As a busy business owner it is quite easy to fall into the bad habit of simply turning over your business’s accounting to someone else; because your time is best spent in the field and not in the office doing paperwork. Not only is this a bad habit, it can also become a dangerous situation.
In the course of my bookkeeping career, now over 30 years, I’ve seen many instances of employee theft – from the simple act of people taking home office supplies in the fall for their children, employees giving themselves unauthorized raises, bookkeepers embezzling money from the business, accountants “cooking the books”, and even family members “making a mess of things”.
Whether it’s theft of money, supplies, inventory, equipment, or intellectual property, nearly every small business will experience some type of employee theft or embezzlement at one time or another.
Small businesses are particularly vulnerable to theft simply because they don’t have the resources or security controls in place to stop them.
Employee theft is extremely common; unfortunately, we hear about it or read about it in the newspapers all of the time.
While it is fair to say, most people don’t steal, embezzlement does happen; so it only makes good business sense for you to consider what you can do to minimize your employees’ opportunities to steal.
Here are some simple ideas you can use to reduce your chances of becoming a victim.
Protecting Your Business from Embezzlement
Fortunately, there are easy ways to minimize the opportunity for embezzlement at your company. Here are some steps you can take to protect your business’s assets:
1. Do a background check before hiring someone to be an employee. A person with a criminal background of theft or a problematic financial past might be tempted to take resources from your business. It’s a good idea to be informed about the person you’re hiring before you hire them.
2. Keep track of your company’s checks. Purchase and use pre-numbered checks and periodically check for missing check numbers by using the QuickBooks Missing Checks report; available by going to the Reports menu -> Banking -> Missing Checks.
Have a written “voided check” procedure that requires all voided checks to be coded to an Expense Account called “Voided Checks” and use the memo field to record the reason the check was voided; for example, printer jam. Periodically generate a Quick Report for this account to see what checks have been voided and why; create a Quick Report by going to the Lists menu -> Chart of Accounts -> scroll down to the Voided Checks account, click to select it -> click the Reports button -> choose Quick Report.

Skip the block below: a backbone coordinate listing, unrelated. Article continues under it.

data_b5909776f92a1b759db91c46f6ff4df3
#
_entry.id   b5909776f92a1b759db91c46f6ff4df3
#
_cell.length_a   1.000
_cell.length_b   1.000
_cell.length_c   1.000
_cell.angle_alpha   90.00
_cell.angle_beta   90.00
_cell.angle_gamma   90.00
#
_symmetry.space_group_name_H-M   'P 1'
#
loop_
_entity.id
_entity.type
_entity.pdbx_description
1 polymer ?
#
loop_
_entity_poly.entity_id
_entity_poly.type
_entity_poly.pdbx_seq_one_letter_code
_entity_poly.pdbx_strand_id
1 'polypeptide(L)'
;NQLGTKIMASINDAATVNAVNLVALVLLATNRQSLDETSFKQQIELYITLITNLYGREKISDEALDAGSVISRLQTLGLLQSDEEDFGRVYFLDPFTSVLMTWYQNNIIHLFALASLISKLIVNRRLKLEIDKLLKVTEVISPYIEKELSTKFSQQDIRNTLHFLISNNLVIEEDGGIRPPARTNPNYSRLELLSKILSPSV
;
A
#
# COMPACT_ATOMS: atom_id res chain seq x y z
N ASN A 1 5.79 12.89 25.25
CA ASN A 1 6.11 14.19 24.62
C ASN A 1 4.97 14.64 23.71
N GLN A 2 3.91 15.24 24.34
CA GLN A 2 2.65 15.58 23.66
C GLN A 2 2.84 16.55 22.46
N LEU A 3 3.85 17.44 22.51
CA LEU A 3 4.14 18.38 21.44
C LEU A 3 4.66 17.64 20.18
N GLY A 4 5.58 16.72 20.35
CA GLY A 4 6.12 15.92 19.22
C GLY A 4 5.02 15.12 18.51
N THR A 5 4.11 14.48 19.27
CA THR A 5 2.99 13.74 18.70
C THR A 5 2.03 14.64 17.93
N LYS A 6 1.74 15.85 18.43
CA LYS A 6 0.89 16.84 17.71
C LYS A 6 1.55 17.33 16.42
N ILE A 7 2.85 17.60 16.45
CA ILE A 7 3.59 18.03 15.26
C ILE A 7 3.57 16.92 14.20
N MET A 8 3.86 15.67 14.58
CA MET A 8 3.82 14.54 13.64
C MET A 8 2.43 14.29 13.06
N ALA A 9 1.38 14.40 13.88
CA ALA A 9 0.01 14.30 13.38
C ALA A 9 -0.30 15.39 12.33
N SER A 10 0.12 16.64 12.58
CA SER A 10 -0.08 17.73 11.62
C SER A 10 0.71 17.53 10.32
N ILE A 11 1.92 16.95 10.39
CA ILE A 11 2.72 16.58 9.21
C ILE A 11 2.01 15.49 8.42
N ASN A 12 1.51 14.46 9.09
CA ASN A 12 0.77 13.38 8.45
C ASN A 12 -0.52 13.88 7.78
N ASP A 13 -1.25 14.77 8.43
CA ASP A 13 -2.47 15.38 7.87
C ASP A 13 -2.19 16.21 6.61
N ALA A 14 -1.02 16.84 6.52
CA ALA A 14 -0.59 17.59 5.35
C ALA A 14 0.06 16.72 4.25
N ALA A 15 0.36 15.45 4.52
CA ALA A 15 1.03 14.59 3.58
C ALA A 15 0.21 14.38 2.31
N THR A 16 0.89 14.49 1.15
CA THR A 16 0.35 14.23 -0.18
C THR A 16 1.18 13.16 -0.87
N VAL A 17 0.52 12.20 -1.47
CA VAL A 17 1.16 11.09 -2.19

Our best advice is to Never, NEVER sign a blank check, don’t leave a signature stamp laying around, and don’t insert a graphic of your signature to be printed on each and every check that your business generates.
3. Sign and verify all checks, especially payroll checks. It’s a good idea to sign all checks-even small ones-yourself. This can be a lot of work, but you can have an employee prepare the checks for your review and signature.
Not reviewing and verifying checks before you sign them is like signing your bank account over to anybody who wants the money (and that could be everybody).
The benefit of signing all your checks is that your signature will be a requirement for money to leave the business. No cash will be deducted from the business bank account without your knowing about it.
For payroll checks, review the hours worked, pay rates, taxes deducted, and who the check is made out to. You should always know who works for you and how much they get paid.
If you’ll be on vacation for, say, a couple of weeks, the business will probably need to pay some bills while you’re away. You can deal with this in a couple of ways.
- You can decide to trust an employee enough to leave behind a signed check or two; the employee can then use these signed checks to pay for things such as an unexpected C.O.D. shipment.
- You can decide to simply require vendors to wait.
- Pay upcoming bills before your leave.
If you leave signed checks, be sure to leave specific instructions as to what these checks should be used for, and review the checks when they come back from the bank to be sure that your instructions were followed.
4. Make bank deposits nightly. As the business owner, you should make the nightly bank deposits. This is especially true for cash because it is so tempting and easy to steal. Your funds are much safer in the bank than in your desk drawer or the cash register.